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October 12, 1994     The Sun Paper
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October 12, 1994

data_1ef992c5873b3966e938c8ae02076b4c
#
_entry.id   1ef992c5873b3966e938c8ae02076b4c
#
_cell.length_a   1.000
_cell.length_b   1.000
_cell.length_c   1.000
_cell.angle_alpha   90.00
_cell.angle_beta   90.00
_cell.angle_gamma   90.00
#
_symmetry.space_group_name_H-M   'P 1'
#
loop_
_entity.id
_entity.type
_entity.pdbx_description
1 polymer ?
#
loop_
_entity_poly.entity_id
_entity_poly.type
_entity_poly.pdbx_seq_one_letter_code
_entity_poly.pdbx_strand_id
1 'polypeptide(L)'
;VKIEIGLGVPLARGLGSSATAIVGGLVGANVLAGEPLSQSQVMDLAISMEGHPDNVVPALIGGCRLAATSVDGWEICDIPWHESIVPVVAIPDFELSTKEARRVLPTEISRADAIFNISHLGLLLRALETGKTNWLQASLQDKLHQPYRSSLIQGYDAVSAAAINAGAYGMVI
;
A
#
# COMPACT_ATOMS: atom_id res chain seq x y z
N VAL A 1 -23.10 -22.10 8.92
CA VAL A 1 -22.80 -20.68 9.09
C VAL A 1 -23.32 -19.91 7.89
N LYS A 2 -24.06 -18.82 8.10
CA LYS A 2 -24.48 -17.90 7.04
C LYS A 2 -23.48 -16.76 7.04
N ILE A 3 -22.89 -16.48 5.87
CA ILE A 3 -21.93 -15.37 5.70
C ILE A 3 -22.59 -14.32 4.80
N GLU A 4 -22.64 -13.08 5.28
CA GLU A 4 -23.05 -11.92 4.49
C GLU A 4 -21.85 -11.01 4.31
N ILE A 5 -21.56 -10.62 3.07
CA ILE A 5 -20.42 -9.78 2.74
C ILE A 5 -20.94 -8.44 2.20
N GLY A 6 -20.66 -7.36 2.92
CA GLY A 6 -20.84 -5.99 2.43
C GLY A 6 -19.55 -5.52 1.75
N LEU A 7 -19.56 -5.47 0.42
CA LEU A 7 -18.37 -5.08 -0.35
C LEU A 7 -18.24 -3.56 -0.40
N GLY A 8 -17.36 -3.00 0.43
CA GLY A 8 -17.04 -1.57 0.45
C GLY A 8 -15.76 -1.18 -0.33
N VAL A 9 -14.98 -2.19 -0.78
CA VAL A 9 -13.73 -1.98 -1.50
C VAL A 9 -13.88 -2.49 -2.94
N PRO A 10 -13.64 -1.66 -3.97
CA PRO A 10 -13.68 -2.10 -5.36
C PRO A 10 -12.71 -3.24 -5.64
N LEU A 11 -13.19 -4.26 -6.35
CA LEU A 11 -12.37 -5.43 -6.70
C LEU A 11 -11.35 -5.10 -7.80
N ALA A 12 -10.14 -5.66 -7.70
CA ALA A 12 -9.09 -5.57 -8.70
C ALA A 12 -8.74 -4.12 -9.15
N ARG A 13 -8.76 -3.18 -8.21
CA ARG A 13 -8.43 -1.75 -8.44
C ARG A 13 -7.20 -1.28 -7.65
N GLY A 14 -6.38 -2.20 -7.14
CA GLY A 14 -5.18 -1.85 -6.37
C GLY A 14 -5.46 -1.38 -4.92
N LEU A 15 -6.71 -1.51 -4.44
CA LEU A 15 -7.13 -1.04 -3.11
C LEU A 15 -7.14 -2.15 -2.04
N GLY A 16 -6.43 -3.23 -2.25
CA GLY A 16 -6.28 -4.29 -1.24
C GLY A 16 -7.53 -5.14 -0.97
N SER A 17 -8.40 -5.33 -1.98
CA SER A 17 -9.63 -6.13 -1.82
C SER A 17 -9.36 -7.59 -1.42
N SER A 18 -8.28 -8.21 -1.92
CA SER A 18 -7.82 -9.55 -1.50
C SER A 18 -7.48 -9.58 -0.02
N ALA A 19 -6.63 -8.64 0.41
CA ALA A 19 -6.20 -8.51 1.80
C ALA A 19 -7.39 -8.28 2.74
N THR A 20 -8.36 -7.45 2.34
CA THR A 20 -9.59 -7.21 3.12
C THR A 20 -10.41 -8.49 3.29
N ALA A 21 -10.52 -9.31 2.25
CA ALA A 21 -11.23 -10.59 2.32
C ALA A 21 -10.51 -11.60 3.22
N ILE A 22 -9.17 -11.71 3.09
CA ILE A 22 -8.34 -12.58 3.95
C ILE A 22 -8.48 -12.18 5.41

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Serving Sheridan, Willamina and Grand Ronde VOLUME 94, NO. 41 WEDNESDAY, OCTOBER 12, 1994 50 CENTS PER COPY By George Robertson Elitor, The Sun The Willamina fire board is cor- ting discipline problems and wants the city council, especially Francis Eddy, to stop criticizing them. The board also wants to make it clear that the suspension of four f~men since Summer Jam '94 has not reduced significantly the num- ber of volunteers who respond in emergencies. Those points came out during a one-hour interview last week with Vern Mosser, fire board chairman, and Bill Feiton, vice chairman. "To give people the impression there is no coverage is almost crimi- nal," Mosser complained. "We will not crucify anyone but we will not be crucified either," Mosser added. Mosser made it clear the fire board has no intention to lift the suspension of four firemen as requested in a letter signed Aug. 17 by Mayor Twila Hill. "They will not be lifted," he said emphatically. Felton said one of the firemen, Mike Kissell, has already served his suspension after admitting he violated the rules and is now back on duty. Mosser explained that two others, Doug Eddy and Chris Voigt, are now serving their suspensions but that should have no impact on daytime response since both are unavailable during the day. The board has indicated that Fire Chief Bob Eddy will serve his suspension after fire season ends. Mosser said discipline problems involve a small percentage of the 60 people who serve on the fire depart- ment and ambulance crews. He admitted there have been a rash of resignations--about 10---since July when firefighters were accused of drinking alcohol while on duty and using foul language on emergency radios during Summer Jam. "We realize there are problems that need to be corrected but our biggest problem right now is outside interference," Mosser said. "It's total harassment," Felton added. Members of the fire board plan to deliver their message in person at Thursday's city council meeting, Felton said. Commenting on complaints that the fire board did not hold any hearings before disciplinary actions were taken, Felton said the proce- dures established by the fire depart- ment require hearings only to appeal disciplinary actions. Threats of a lawsuit by one of the firemen caused the board to drop any thoughts of holding hearings, Felton added. Since Summer Jmn, the fire board has been working with the state fire marshal, OSHA consultants and the Special Districts offices to correct See RESPONSE, Page 2 canq mission rin Phil Hodgen The Sun Some Sheridan High School stu- aren't taking classes during daytime anymore. Because of schedules or family situ- ~on, they're enrolled in evening lasses. The game has changed," says g Prough, principal of Sheridan igh School. "We have finally rec- ognized that it is difficult for a to meet the individual needs every student within it's tradi- structure." and counselor Gary Mahe m the first full year of what they termed extended-day school. A form of alternative school- the program offers students the to acquire a diploma at own pace and in their own munity. The program addresses the needs students, those who are in credits or have family which prohibit traditional is to zero in on the of appropriate or unique need kids have and meet their style," says Prough. Some are more secure in a work where they just do the work take the tests. school began late year. Originally, two teachers the 6 to 9 p.m. schedule. Naglak assumed responsi- for this school year. contract with the school district in establishing goals and schedules. Prough and Mahc have registered more than 20 young peo- ple from freshman age "to 21 who have adapted the night school to their needs. Some are only a few credits short of graduating and had previously left the school system. Others participate in both the day and night programs. "Some are transfers who never took the required classes or took it somewhere else and did not pass it," explains Mahe. "Often they are good students who, for many ma- sons, have just got behind." In some cases, the students are on their own and have to accommodate a work schedule. One, a night secur- ity guard, is able to do the work between rounds but is not available for day or night classroom instruc- tion. Prough, who conducts the initial contact with interested students, is excited about this customized form of education. "It's not seat time that is import- ant anymore, it's what they do." Attendance becomes important only if it becomes a problem. The focus is on one or two classes so that the students don't get lost in a juggling act. Students must check in at least once per week. Prough has been impressed with former students who have tested the new format. "The unstructured environment and personal attention they receive has turned these kids around. They really appreciate the opportunity to work one-on-one." Mahe personalizes every contract to adjust to each student's needs. To track their progress, goals and achievement am evaluated every five weeks. Parents of those under 18 am advised as needed. "My job is to reinforce the impor- tance of that diploma," says Mahe. "A GED certificate recognizes 9th grade level skills and may prove to be an acceptable alternative. But, it is incumbent upon us to direct them towards the diploma while their fire for it is hot, so to speak." Seniors, on target to graduate, am offered a compact day structure. These students aren't forced into elective classes they don't want. "It's nice to give them a reward instead of having to negatively rein- force their need for education," says Prough. Additional state revenues flow into the school district through the extended-day program and there are other benefits for the community and the students, Prough said. "These kids aren't lost to alterna- tive schools in Salem or McMinn- ville. Additionally, the staff does not feel they have lost these kids. The staff retains a feeling of ownership whether they am here at night or for part of the day." Prough praises the rest of his immediate team as well. Teacher Patricia Naglak helps student in Sheridan High School extended-day class.--Photo by Phil Hodgen. "I can't say enough good things about what Gary has done. He and Pat Naglak have really hung in there. Without the bonding of the staff through Gary to her, we would have a real rough time. "Unfortunately, many students am not motivated until it is too late," Prough explains. "Our fund- ing and state guidelines allow us to take students through their 21st year." Prough wants to attract more 19 and 20-year-olds who have classes remaining to get their diploma. Currently, only one-third of extended-day students are in the 19-21 age range. Another third am enrolled con- currently in both day and night offerings. Surprisingly, the other third consists of students who have started with the evening program and worked their way back to day- time classes. Mahe says it is still too early to determine any results. He admits that some of last year's students have not returned and some did not get enough credit in time to graduate. He and Prough both enter- tain the idea of surveying former students as part of the followup. "We know we are not going to save every kid," says Prough. The four candidates for two seats on the Yamhill County Board of Commissionerswill speak at noon Thursday at the the Green Frog in Sheridan. All four candidates should be at the forum, according to West Valley Chamber of Commerce officials who am sponsoring the forum. Robert Johnstone of McMinnville is running against incumbent Ted Lopuszynski of McMinnville for Position No. 1. Thomas Bunn of Dayton is running against Wesley Caspers of McMinnville for posi- tion No. 3 that is being vacated by Debi Owens. The public is welcome. For reser- vations call 843-2992. If you miss Thursday's forum you still have chance to hear the candi- dates speak. The four county candidates plus four state representative candidates will take questions from the audi- ence "I esday at 7 p.m. at the McMinnville Community Center, room 203. State representative candidates at the forum will be Leslie Lewis, Marilyn Dell, Hank Vrendenhurg and Patty Milne. The topic of the forum will be Yamhill County growth and livabil- ity. Candidates will be given two minutes to introduce themselves and give their views on the topic. Then the candidates will field questions from the audience and rebuttal time will be given to the other candi- dates. The forum is being sponsored by the Yamhill County Friends of the Land. is challengin LY Phil Hodgen ial Writer, The Sun and instructors have dis- that it takes a different kind to make the extended- program work at Sheridan High .year instructor Patricia is experiencing a new way of along with her students. Part-time music and physical teacher at the elementary Yamhill, Naglak admits that Program is still being defined. year they just gave tests. I'm to incorporate texts and to enhance the learning such a diverse group of is a challenge. "I have to where each student is and approximately when tre going to get there. Each has pace and you never know when they are going to come in," Naglak explains. Students seem to like the setup. Bobby Davis and Shawn Dobbins are among those who attend four days per week. "Last year I was in a whole lot of trouble," says Davis. "This summer I learned how to handle my anger problem and now I go to regular school half days and come back in the evening. In night school there is no pressure or dis, traction like before." Davis plans to stay in the program until the end of the semester. "After that I'!1 go all day if I can handle it. If not, I'll stick with this program." While Davis works on a com- puter, Naglak assists Dobbins with his math. Dobbins learned about the program through an ex-girlfriend. Dobbins is looking for full-time work and plans to get his diploma in DRUGS When you get prescriptions through the mail, you only save an average of two cents per prescription per day. Plus, you have to pay extra just to get them sent to you. We. on the other hand, offer you the personal and professional service you want. And should you ever have a question or concern, you know where you can find us. 212 NE Main SL Phone 876-2112 Pharmacy 876-8652 Monday-Saturday 9-6 the next couple of years. "It's a problem at times to figure out what they have taken and what they still need," says Naglak. Keep- ing nearly 30 files feathered on her desk in preparation for whoever shows up next, she understands that this evening she will be skipping from one subject to another as the students come and go. "I have to be a generalist in my knowledge and a specialist for each student," she says. Naglak finds most students very serious about their education. "Word of mouth will bring in kids who have not been processed and I've even found some of them showing up for class when I'm on my way out at 9 p.m.," she is pleased to note. Naglak regrets that her students cannot attend films, lectures and activities available to day students. "I know many of these kids have had trouble getting along with other students and authorities. I don't want to see them use this program as an excuse to miss the social interaction skills they will need to have the rest of their lives." Naglak has not had a problem yet with too many students at once. The schedule is structured for staggered attendance. "Sometimes a group of three or four will show up and they will have trouble waiting their turn. Generally they am patient and very polite," she says. Naglak anticipates that the pro- gram will eventually include elec- tives, but the major thrust will be assisting interested students to get a diploma. "What'S important is sup- porting them in any way they learn." III I c Say yes, yes, yes and save a , ~ 6I / * , , 1-zY__Yon your auto Insurance. ~ .~f Do you have a clean driving record for the last 5 years? / Have all the drivers in your household been licensed for ................. ~ ~ at least 3 years? Haveyo bee. insured.y the same insuraocecompany for the past 3 years? If you can answer yeas to all three questions and you insure both your home and your car with Allstate, you could save 20% on a large portion of your auto insurance. So call me today. ~bU~ ~lg00dlq~ Amml 130 SW Monroe Sheridan 843-2384 ISURANCE Gary Hampton The second in a series of town meetings focusing on juvenile and adult crime in Willamina will be held Monday, Oct. 24, at 7 p.m. in the VFW Hall. Mayor Twila Hill and coordinat- ors throughout the community will be preparing packets of relevant data to be used by those in attendance. Following a meeting on Sept. 23, a professional mediator from the Yamhill County juvenile department was enlisted to direct the next meet- ing. "The objective," says volunteer organizer Debbie Glass, "is to bring as large a cross section of the community as possible into this meeting so that the mediator and all of us will have something to work with." Participants at the last meeting came away with the feeling that they should do more than organize a Neighborhood Watch. While some residents claim to have encountered gang-like groups of young people, WiUamina High School principal Don Yates has yet to identify any. "The first few days of school we became aware of a handful of stu- dents who appeared to be wearing gang colors and garb," Yates recalls. "But, our face-to-face conversations with them convinced us these kids were not in any way gang affili- ated." The town meeting organizers and school officials are contemplating the establishment of a peer court wherein those involved in suspected criminal activity are judged by an unofficial court of their peers. "The idea is to deter the nurturing of any criminal activity that might be imported by people moving here from Portland, Salem or Califor- nia," explained Glass. First Federal z Savings and Loan WEST VALLEY COMING EVENTS: NEW SHERIDAN FLEA MARKET sponsored by Rebekah Lodge starts Oct. 13 & 14 at Sheridan Rebekah Hall, 143 SW Monroe. Open 2nd Thursday and Friday each month 9 a.m. to 5 p.m. Rolls and coffee available. For information call 843-3784. YAMHILL COUNTY COMMISSIONER CANDIDATES will be the speak- ers at the West Valley Chamber of Commerce Forum. Noon Thursday, Oct. 13, at the Green Frog. Please call 843-2992 for reservations. The public is welcome. RED CROSS BLOOD DRIVE: 2-6 p.m., Oct. 19, Wiliamina VFW Hall. 39TH ANNUAL BALLSTON COMMUNITY TURKEY DINNER: Sunday, Oct. 30, from noon to 5 p.m. at the Ballston Community Hall.